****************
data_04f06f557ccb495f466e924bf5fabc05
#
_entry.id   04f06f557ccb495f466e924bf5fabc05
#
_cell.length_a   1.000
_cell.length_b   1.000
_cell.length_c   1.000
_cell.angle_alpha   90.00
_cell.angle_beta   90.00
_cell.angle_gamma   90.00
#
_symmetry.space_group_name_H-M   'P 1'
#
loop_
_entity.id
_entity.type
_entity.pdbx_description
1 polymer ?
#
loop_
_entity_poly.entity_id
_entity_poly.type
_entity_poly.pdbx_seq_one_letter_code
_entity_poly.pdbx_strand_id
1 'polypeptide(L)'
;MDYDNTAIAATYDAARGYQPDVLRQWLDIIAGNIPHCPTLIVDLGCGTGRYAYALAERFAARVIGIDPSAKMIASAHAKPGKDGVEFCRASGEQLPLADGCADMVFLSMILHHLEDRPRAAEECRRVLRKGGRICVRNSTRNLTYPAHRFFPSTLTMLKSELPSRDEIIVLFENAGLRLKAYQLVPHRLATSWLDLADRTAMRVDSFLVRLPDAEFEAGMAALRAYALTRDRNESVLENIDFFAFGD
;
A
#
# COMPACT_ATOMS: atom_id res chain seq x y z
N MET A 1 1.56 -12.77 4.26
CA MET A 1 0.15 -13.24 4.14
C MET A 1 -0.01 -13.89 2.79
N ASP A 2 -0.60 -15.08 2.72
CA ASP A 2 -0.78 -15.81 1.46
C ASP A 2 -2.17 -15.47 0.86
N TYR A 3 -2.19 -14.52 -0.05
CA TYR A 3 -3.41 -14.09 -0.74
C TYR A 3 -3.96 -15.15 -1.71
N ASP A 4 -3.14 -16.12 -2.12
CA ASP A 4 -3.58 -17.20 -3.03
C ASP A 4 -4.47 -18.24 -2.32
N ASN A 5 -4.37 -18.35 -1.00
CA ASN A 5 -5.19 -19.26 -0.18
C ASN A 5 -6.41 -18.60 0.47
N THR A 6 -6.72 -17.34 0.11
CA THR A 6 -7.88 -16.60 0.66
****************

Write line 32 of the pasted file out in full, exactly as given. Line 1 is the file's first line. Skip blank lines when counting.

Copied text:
CA MET A 1 0.15 -13.24 4.14